get pretty deep in the esoteric, but I admit, for my part, I think there's educational value for anyone, spiritualist or not. In an earlier post, the subject of time and evil came up. The topic of evil as such isn't out of place on a blog that occasionally deals with human miseries like war, murder, torture, and rape. The relationship of the moral concept of evil is entirely necessary in some ways to making sense of history. I think that different cultures have had different perspectives on the externality of the existence of evil versus the "devil within", but a common strand is causality: people beget actions that beget consequences that produce suffering.
This is a linear way of looking at the experience of time. Wrongs accumulate. Historically, we sit astride a mount of blame and are headed for a wall of guilt.
There's another way of looking at it, though. Satayana said those who do not learn from history are doomed to repeat it; Faulkner said that "the past is never dead--it's not even past." In some ways, the perception of linear time, both as an individual, and as to the accretions of history, aren't really valid. Humans seem to make the same mistakes over and over because our perceptions are very limited. And our perception of linear time itself?
There is reason to dispute the existence of linear time. Relativity, I think, put the bung in that one, for the science-minded. If the measure of time is relative to the position of the observer, then consider the astronomer viewing a star collapsing light years away that must have occurred centuries before, but he or she could only experience now? The concept of "now" becomes a bit fluid, then. Instead of viewing time like Zeno's arrow, with its points of flight all in a row, it might be more appropriate to see all activity as more like plots on a grid (or like Indra's net of jewels) with each point referencing forwards, backwards, and laterally in time/space.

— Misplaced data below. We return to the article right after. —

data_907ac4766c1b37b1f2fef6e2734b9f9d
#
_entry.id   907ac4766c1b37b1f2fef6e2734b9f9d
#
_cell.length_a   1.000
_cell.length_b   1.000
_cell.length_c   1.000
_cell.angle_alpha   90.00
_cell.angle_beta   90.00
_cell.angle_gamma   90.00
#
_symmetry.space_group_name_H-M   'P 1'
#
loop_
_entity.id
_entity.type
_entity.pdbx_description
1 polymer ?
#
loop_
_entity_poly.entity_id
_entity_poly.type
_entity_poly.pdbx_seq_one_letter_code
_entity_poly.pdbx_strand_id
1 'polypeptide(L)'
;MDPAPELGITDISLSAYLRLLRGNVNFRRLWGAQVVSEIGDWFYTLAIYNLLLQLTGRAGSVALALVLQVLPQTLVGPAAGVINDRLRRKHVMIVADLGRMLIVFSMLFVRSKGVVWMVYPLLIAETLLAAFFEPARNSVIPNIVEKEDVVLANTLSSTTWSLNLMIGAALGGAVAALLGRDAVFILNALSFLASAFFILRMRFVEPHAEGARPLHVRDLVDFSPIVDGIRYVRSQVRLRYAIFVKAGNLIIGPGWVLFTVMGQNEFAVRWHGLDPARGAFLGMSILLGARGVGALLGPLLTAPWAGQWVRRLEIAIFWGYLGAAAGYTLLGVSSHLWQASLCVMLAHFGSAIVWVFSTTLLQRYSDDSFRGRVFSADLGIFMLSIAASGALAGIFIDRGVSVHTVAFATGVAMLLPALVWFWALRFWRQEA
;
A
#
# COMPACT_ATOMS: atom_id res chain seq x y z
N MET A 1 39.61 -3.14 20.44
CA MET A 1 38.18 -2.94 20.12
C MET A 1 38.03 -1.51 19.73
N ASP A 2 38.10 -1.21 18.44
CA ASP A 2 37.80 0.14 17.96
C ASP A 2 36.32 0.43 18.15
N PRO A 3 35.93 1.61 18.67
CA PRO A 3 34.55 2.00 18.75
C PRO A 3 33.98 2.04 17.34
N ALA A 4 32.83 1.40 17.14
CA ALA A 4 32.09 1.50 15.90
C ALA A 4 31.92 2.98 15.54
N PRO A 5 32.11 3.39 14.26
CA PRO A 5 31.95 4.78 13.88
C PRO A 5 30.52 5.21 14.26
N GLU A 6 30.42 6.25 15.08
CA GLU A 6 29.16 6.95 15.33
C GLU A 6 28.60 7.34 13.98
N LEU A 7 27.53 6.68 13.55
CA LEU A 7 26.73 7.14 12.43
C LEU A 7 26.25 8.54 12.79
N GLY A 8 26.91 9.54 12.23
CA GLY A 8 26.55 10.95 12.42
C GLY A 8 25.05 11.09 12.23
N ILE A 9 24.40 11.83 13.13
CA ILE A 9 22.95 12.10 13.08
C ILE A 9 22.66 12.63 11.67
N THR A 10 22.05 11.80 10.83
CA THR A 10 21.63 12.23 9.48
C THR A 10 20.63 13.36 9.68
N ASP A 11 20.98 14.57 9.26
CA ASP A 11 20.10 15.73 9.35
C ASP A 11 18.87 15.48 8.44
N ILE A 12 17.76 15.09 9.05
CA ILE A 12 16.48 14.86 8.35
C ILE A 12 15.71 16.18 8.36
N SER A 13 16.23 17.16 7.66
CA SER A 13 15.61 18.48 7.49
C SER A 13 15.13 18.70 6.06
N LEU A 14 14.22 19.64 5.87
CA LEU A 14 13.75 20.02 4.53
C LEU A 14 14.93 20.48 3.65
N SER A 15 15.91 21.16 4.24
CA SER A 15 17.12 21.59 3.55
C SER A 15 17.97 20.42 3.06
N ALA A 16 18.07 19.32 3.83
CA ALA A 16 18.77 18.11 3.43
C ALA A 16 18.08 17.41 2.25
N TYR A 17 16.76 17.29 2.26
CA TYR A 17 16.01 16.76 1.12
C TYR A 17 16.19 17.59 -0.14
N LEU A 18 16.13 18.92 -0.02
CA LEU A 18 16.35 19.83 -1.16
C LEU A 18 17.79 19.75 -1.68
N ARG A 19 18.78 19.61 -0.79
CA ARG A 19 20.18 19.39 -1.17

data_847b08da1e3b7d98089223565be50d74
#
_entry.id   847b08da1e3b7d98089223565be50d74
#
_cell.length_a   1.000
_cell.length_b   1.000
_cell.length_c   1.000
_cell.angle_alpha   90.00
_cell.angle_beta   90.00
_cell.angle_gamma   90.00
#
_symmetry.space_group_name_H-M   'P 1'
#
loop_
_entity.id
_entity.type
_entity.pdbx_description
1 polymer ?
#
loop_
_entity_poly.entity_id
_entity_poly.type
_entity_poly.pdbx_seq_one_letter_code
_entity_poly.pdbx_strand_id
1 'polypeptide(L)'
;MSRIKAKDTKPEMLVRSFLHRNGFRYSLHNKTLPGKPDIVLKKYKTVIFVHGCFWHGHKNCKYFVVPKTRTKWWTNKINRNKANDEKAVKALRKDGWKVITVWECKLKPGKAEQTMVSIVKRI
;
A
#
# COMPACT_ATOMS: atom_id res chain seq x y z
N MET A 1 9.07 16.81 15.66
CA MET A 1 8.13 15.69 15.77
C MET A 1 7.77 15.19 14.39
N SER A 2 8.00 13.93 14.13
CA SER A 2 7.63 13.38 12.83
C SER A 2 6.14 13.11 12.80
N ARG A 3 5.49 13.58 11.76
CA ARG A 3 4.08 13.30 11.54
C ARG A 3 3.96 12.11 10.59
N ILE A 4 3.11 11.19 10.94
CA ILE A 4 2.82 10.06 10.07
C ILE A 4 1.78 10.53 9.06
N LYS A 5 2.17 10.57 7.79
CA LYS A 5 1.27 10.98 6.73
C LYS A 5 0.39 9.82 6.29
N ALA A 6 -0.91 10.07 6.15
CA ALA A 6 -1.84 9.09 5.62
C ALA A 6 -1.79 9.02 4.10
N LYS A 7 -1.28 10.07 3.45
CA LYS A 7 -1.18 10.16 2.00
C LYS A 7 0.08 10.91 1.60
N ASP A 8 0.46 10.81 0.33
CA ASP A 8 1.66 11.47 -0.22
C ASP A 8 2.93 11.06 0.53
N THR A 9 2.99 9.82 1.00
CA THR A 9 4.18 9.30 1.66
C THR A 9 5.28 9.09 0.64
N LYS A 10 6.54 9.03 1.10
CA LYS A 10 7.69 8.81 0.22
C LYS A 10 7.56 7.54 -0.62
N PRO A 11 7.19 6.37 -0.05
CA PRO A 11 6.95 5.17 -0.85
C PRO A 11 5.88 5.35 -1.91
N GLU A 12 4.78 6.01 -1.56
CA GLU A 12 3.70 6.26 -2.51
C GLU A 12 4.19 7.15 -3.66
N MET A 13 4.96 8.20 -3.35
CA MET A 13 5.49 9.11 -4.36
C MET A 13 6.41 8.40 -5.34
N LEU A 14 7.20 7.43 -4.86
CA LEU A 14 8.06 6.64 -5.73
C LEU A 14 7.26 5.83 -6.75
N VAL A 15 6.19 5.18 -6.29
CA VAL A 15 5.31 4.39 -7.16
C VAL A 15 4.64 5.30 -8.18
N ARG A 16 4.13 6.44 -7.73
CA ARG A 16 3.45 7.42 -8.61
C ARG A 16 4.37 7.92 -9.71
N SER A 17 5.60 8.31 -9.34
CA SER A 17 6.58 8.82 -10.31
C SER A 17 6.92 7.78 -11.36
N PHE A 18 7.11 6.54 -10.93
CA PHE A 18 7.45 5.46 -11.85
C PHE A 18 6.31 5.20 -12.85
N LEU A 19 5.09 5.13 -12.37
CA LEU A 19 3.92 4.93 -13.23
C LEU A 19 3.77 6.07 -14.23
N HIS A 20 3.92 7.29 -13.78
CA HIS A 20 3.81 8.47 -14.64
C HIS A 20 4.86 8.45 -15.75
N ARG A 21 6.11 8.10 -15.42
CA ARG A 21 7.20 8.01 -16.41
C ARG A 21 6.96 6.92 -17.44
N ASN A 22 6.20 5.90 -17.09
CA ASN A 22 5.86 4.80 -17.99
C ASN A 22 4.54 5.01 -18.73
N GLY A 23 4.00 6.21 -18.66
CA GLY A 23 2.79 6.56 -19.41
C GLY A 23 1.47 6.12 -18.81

This concept is new-ish as physics concepts go, but in the mythology of antiquity, the connection between yesterday, today, and tomorrow as being all one thing doesn't seem to have been novel, at all. The Greek goddess Hekate, who dealt with magic and paths and doorways and new beginnings, was sometimes depicted as a maid, a mother, and a crone--occupying different life stages at once. The Roman god Janus had one face to the past, and one face to the future. The Akeru lions of Egypt also faced to the future and the past, and in the Book of the Dead, it is written: I am Yesterday, Today, and Tomorrow, I have the Power to be Reborn..."
The eastern concept is less linear, still. The Wheel of Dharma is depicted as a cycle. The stillest part of a wheel is the axle. In meditation, sometimes I imagine being the axle--the fixed point within the wheel, able to view reality along each spoke. That fixed point is where one might be at any point (whether it be in a selva oscura or day 39 in the wilderness or a convenient three day weekend--you know, in media res) where you just look around and get perspective on all the things. Sometimes one can get outside of oneself that way.
With that thought, then, I think I have a good intro for Formerly Amherst to pick up.